The next holiday hotspot… is Sri Lanka the new Bali?
Thursday, 17 April 2014 00:00
By Rowena Ryan
Heraldsun.com.au: It’s a small island off the south coast of India and it’s being touted as the new Bali. So what is it about Sri Lanka that has travellers sitting up and taking notice?
We spoke to Australian photographer, Lincoln Jubb, who recently returned from a trip to Sri Lanka, about why he thinks this place is so special.
Why I chose Sri Lanka
I went to Sri Lanka in December last year with my girlfriend. We went during the on season, exploring Negombo and Hikkaduwa on the southwest coast, Galle, Unawatuna and Mirissa on the south coast and then up to Ella for a few nights.
We finished our trip on the east coast during the off season at Yala National Park for a safari.
I was originally inspired to go because my parents went to Sri Lanka back in 1982 when they were the same age as my partner and I.
My Dad being an avid surfer showed me photos of uncrowded waves and spoke of the whole simplicity of the place.
My partner and I have clocked up 15 trips to Bali between us and decided we needed a new adventure where there were waves, sun and amazing food without all the nonsense of Bali.
I had some friends come back from Sri Lanka who kind of roughed it and didn’t overly enjoy their trip so I made sure I did some research into places I wanted to stay and visit.
We booked some amazing accommodation and stayed at some really beautiful places.
The new Bali?
The quality of waves are definitely better in Bali but in saying that the waves are less crowded in Sri Lanka and if you go off the beaten track during the right seasons you will score. I have heard people refer to Sri Lanka as Bali in the ’80s. It’s definitely backwards.
The capital city Colombo is dirty and crowded and the shopping isn’t great but once you hit the Southern Province you come across these amazing pristine, uncrowded beaches littered with palm trees that look like something straight from a postcard.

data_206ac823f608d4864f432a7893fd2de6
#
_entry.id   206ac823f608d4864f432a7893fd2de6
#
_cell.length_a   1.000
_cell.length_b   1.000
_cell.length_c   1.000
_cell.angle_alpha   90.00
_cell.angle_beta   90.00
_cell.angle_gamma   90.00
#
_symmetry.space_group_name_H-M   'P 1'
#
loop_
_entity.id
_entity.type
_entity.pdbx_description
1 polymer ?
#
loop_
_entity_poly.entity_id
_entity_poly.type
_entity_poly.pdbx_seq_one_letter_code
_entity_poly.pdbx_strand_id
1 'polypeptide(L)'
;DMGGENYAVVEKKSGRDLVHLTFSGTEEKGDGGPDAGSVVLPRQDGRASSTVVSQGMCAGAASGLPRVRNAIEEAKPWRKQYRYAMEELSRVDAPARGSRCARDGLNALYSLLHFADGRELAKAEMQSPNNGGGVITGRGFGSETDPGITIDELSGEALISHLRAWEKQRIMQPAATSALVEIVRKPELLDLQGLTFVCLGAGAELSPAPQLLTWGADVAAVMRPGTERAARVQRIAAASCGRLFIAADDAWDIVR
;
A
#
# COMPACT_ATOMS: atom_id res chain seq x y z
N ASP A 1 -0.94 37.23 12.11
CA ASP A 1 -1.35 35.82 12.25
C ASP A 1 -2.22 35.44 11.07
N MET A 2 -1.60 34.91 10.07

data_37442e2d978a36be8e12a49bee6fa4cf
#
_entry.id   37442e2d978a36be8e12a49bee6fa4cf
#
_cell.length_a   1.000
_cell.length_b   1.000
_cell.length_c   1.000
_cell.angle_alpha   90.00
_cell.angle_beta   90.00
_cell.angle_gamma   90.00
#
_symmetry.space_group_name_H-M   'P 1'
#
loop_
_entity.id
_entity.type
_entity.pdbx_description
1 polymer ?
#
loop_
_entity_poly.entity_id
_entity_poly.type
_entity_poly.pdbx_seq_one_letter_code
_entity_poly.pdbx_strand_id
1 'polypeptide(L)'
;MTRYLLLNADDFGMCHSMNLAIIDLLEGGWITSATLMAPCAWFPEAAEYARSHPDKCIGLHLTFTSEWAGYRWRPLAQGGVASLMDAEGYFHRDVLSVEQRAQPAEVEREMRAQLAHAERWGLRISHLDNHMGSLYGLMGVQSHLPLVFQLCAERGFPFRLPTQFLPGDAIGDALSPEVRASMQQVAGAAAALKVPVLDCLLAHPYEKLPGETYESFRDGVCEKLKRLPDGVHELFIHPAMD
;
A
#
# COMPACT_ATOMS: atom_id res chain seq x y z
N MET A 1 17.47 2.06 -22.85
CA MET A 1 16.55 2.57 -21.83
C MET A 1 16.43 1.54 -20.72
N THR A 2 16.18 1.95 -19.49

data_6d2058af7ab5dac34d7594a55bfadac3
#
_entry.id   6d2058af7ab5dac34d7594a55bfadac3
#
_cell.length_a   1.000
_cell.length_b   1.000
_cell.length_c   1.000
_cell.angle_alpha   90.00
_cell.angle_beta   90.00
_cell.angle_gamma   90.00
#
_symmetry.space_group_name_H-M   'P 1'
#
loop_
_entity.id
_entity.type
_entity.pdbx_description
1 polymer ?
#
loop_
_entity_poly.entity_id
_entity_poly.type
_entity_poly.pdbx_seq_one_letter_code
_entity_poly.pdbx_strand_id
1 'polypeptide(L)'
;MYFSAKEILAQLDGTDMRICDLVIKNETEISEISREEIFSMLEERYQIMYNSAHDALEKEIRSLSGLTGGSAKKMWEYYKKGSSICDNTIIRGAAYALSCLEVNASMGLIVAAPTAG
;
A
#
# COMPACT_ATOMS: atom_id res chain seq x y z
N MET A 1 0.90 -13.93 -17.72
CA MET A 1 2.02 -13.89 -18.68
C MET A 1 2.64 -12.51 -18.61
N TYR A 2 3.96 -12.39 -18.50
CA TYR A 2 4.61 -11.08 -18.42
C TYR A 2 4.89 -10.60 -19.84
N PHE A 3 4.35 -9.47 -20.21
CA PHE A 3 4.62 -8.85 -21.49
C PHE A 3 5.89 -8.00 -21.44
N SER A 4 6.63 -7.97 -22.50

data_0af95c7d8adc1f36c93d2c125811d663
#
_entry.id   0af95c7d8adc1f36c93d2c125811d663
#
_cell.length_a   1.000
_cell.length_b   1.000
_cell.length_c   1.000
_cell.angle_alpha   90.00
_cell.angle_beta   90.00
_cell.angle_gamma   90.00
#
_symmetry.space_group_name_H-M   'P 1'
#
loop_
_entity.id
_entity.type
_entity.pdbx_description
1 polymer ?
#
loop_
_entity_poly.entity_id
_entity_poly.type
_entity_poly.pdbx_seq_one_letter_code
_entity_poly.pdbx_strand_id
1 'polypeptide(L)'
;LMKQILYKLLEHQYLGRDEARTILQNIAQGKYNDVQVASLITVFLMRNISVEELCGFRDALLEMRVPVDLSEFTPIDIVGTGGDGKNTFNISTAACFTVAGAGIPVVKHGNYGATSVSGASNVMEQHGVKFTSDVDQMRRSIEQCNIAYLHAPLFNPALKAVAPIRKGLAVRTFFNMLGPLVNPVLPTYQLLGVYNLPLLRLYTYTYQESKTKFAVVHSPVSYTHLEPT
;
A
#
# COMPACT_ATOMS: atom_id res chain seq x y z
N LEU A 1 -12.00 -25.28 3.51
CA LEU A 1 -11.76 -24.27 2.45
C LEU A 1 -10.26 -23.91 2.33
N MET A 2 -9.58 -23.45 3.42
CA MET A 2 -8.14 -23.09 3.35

The beaches of Bali just don’t compare. I find Bali overcrowded, dirty and overly Westernised whereas Sri Lanka hasn’t been butchered by Western culture. Yet. (I didn’t see a single McDonald’s the whole trip).
However, Sri Lanka is expanding and becoming more of a place for tourists. Places like Unawatuna are massive tourist attractions with beach parties and nice restaurants on the beach.
On the other hand you can go up into the mountains and not see a Westerner for days, it’s nice.
I think Bali has become accustomed to the Aussie tourist yet in my whole three week trip to Sri Lanka I think I met only three other Australians.
The people are amazing and so beautiful. You walk down the streets past the front of the stalls and you think you are about to get hassled like you do in Bali but the locals just smile at you and say hello.
No pressure to buy anything from anyone. Everybody was so friendly and so hospitable. The service is amazing everywhere you go. One of my favourite things about the trip, besides the food, was how beautiful the people were.
I think the thing that surprised me the most was how much I enjoyed the place and how big the country actually is. Three weeks was definitely not enough.
My sister and her partner just got back after seven weeks and still only explored the mountains and south coast.
I got some great waves but not amazing waves so I definitely want to go back again soon and surf some other areas.
I’d say it’s definitely cheap. We stayed in some nice places but it was affordable. In terms of accommodation you get what you pay for. I’d suggest you do your research.
The food on the other hand is so cheap and delicious. We were having the freshest seafood and delicious curries for nothing. You can walk down the street and have the best curry you will have in your life for $ 1. Alcohol and shopping are also cheap.
Is it safe?
The most dangerous thing in Sri Lanka is the buses. We almost got hit by a bus on multiple occasions. Driving over there is scary — I’d definitely hire a driver as there are no road rules.
We saw numerous accidents and many local people die each year getting hit by buses. I can’t stress enough how crazy the bus drivers are!
Other than that it is super safe. We didn’t have any real incidents or run-ins with anyone.
DFAT does recommend Australian travellers exercise a high degree of caution due to security threats.
(Lincoln is a Sydney based photographer, an avid surfer and explorer.)